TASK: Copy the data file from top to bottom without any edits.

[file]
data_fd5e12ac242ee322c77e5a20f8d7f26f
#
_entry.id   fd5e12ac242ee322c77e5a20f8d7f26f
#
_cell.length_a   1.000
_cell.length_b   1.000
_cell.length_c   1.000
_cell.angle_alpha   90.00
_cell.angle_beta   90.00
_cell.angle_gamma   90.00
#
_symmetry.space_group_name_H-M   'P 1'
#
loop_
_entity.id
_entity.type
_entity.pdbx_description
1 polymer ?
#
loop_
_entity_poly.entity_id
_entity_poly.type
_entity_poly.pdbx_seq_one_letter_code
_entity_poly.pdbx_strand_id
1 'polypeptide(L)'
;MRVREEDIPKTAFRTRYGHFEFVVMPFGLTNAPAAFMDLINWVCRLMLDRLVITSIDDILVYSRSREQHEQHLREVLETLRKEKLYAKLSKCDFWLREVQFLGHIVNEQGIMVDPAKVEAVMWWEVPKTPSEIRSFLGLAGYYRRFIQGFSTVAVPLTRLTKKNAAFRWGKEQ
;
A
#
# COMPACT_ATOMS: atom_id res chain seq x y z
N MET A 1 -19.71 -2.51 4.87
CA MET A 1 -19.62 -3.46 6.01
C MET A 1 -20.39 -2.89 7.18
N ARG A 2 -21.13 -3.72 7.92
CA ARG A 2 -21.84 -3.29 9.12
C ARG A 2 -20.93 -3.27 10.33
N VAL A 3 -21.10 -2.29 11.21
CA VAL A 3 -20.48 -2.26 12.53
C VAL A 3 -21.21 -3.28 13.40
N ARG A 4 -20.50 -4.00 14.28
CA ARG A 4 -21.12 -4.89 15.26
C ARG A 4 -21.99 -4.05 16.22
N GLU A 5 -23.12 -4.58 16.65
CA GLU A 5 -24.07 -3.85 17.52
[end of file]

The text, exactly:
data_fd5e12ac242ee322c77e5a20f8d7f26f
#
_entry.id   fd5e12ac242ee322c77e5a20f8d7f26f
#
_cell.length_a   1.000
_cell.length_b   1.000
_cell.length_c   1.000
_cell.angle_alpha   90.00
_cell.angle_beta   90.00
_cell.angle_gamma   90.00
#
_symmetry.space_group_name_H-M   'P 1'
#
loop_
_entity.id
_entity.type
_entity.pdbx_description
1 polymer ?
#
loop_
_entity_poly.entity_id
_entity_poly.type
_entity_poly.pdbx_seq_one_letter_code
_entity_poly.pdbx_strand_id
1 'polypeptide(L)'
;MRVREEDIPKTAFRTRYGHFEFVVMPFGLTNAPAAFMDLINWVCRLMLDRLVITSIDDILVYSRSREQHEQHLREVLETLRKEKLYAKLSKCDFWLREVQFLGHIVNEQGIMVDPAKVEAVMWWEVPKTPSEIRSFLGLAGYYRRFIQGFSTVAVPLTRLTKKNAAFRWGKEQ
;
A
#
# COMPACT_ATOMS: atom_id res chain seq x y z
N MET A 1 -19.71 -2.51 4.87
CA MET A 1 -19.62 -3.46 6.01
C MET A 1 -20.39 -2.89 7.18
N ARG A 2 -21.13 -3.72 7.92
CA ARG A 2 -21.84 -3.29 9.12
C ARG A 2 -20.93 -3.27 10.33
N VAL A 3 -21.10 -2.29 11.21
CA VAL A 3 -20.48 -2.26 12.53
C VAL A 3 -21.21 -3.28 13.40
N ARG A 4 -20.50 -4.00 14.28
CA ARG A 4 -21.12 -4.89 15.26
C ARG A 4 -21.99 -4.05 16.22
N GLU A 5 -23.12 -4.58 16.65
CA GLU A 5 -24.07 -3.85 17.52